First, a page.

WASHINGTON, Oct. 30, 2017 – The Food and Drug Administration plans to revoke a health claim that consumption of soy protein can help reduce the risk of coronary heart disease (CHD).
In a proposed rule to be published in Tuesday's Federal Register, FDA lays out the case for why the health claim should be removed from food labeling, saying there is no longer “significant scientific agreement” (SSA) on the relationship between soy protein consumption and CHD. The SSA standard is contained in the Food, Drug & Cosmetic Act and accompanying FDA regulations.
FDA estimates that 200 to 300 food products bear this health claim. The main food categories with products bearing this claim include soy milk, protein supplements, snacks, tofu, frozen soybeans, and canned soup.
“For the first time, we have considered it necessary to propose a rule to revoke a health claim because numerous studies published since the claim was authorized in 1999 have presented inconsistent findings on the relationship between soy protein and heart disease,” said Susan Mayne, director of the FDA’s Center for Food Safety and Applied Nutrition.
“While some evidence continues to suggest a relationship between soy protein and a reduced risk of heart disease – including evidence reviewed by the FDA when the claim was authorized – the totality of currently available scientific evidence calls into question the certainty of this relationship,” Mayne said. “For example, some studies, published after the FDA authorized the health claim, show inconsistent findings concerning the ability of soy protein to lower heart-damaging low-density lipoprotein (LDL) cholesterol. Our review of that evidence has led us to conclude that the relationship between soy protein and heart disease does not meet the rigorous standard for an FDA-authorized health claim.”
The American Soybean Association responded quickly to the announcement. ASA President Ron Moore (pictured above) said that “in a time when heart disease is the number-one cause of death both in the United States and the world, we can’t afford to discourage people from taking steps to improve their diets with heart-healthy ingredients.”
Moore said “there is still evidence that shows eating soy protein can help reduce the risk of heart disease, and while we are of course disappointed that FDA is looking at moving the health claim for these products from ‘unqualified’ to ‘qualified,’ it’s important for consumers to remember that soy protein can be an important part of a heart-healthy diet. Even in today’s announcement, FDA still refers customers to the agency’s 2015-2020 Dietary Guidelines, which state that healthy eating patterns include soy beverages and a variety of protein foods, including soy products. Moving forward, we hope that in its upcoming reevaluation of the available data, FDA will focus on the many studies that show the heart-healthy benefits of a diet that includes soy protein.”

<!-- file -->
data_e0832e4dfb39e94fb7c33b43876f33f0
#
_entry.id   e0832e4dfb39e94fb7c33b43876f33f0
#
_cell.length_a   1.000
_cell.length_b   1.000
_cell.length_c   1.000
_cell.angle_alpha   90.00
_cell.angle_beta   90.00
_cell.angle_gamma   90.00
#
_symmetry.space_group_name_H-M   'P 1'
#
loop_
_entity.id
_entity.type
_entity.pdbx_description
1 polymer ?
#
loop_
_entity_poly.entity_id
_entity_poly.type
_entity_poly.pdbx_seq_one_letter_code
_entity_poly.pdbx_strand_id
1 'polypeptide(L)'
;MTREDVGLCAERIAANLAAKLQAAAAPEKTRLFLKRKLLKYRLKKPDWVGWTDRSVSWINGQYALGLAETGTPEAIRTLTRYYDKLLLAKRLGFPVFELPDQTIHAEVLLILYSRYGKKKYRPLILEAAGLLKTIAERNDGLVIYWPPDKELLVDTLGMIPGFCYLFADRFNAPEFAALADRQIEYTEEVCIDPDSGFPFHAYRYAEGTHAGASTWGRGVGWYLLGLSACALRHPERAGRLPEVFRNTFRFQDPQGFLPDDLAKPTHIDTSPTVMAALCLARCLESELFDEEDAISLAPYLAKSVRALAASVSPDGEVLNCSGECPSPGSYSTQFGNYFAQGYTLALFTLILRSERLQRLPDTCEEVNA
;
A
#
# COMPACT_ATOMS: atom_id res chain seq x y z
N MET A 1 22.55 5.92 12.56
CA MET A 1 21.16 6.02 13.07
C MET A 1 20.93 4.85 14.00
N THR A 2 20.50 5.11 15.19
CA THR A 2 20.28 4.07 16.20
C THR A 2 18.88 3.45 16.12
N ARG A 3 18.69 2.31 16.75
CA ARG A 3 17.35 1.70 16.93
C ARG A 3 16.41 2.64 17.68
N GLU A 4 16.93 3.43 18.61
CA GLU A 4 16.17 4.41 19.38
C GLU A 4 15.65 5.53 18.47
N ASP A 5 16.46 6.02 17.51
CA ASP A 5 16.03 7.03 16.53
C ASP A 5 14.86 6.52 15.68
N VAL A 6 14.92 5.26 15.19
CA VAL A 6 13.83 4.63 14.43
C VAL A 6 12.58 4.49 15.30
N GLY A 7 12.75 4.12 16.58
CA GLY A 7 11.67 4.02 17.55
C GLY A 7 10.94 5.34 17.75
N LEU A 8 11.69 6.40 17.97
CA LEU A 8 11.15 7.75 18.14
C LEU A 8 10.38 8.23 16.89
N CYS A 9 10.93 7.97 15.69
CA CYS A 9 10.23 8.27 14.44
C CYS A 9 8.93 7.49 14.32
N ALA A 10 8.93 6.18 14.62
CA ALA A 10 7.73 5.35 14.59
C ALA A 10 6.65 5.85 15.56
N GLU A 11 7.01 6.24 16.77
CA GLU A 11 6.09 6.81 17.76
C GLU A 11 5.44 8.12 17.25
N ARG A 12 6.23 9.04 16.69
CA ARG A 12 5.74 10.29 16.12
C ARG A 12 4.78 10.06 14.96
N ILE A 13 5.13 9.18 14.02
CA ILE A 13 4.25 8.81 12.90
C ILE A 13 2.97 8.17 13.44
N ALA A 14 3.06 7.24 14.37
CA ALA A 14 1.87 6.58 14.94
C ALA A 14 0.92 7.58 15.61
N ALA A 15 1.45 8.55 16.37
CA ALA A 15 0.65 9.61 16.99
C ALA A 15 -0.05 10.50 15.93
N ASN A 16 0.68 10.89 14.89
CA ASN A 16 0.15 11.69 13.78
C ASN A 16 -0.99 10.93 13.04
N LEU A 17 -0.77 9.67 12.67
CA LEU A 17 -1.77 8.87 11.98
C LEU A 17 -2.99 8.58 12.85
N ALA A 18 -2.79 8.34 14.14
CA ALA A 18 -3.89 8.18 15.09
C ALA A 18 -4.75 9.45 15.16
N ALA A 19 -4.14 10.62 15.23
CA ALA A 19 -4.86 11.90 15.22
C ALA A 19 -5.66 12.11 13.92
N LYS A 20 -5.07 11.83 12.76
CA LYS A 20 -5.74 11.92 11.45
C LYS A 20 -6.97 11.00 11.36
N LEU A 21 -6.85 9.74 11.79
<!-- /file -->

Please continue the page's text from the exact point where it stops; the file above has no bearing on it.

FDA said in the proposal that it “may consider whether there is credible evidence to support a ‘qualified’ health claim and what qualifying statements and other information should accompany the claim to ensure that it is truthful and not misleading.”
Also in its proposal, FDA said it looked at two types of studies: observational and intervention studies. “Well-conducted intervention studies provide the strongest evidence of an effect and are the most reliable category of studies for determining a cause-and-effect relationship,” FDA said, explaining that in those studies, “subjects similar to each other are randomly assigned to either receive the intervention or not to receive the intervention, whereas in an observational study, the subjects (or their medical records) are observed for a certain outcome (i.e., disease).”
“We could not draw scientific conclusions about the relationship between soy protein consumption and risk of CHD from 154 intervention studies due to significant design flaws,” FDA’s proposal said. Seventeen of those studies “did not include a control group or provide an appropriate control for the comparison to the relative effects of soy protein.”
“Seventy-six studies, described in 84 publications, that substituted soy protein for animal protein or were feeding studies, reported large differences in or did not report information on other dietary components that have an effect on blood cholesterol (e.g., dietary fiber, saturated fat, dietary cholesterol),” FDA said. “Such large differences in nutrient intakes of dietary fiber, saturated fat, or dietary cholesterol make it difficult to clearly delineate what may be causing a change in serum cholesterol levels. Therefore, the results of these studies could not be interpreted, and we could not draw scientific conclusions about the relationship between soy protein consumption and risk of CHD from these studies.”
The public will have 75 days to comment on the proposal after it is published Oct. 31.
FDA has authorized 12 health claims for food, "such as the effect of calcium and vitamin D in helping to lower the risk of osteoporosis or certain fruits and vegetables to lower the risk of cancer," Mayne said in her statement.
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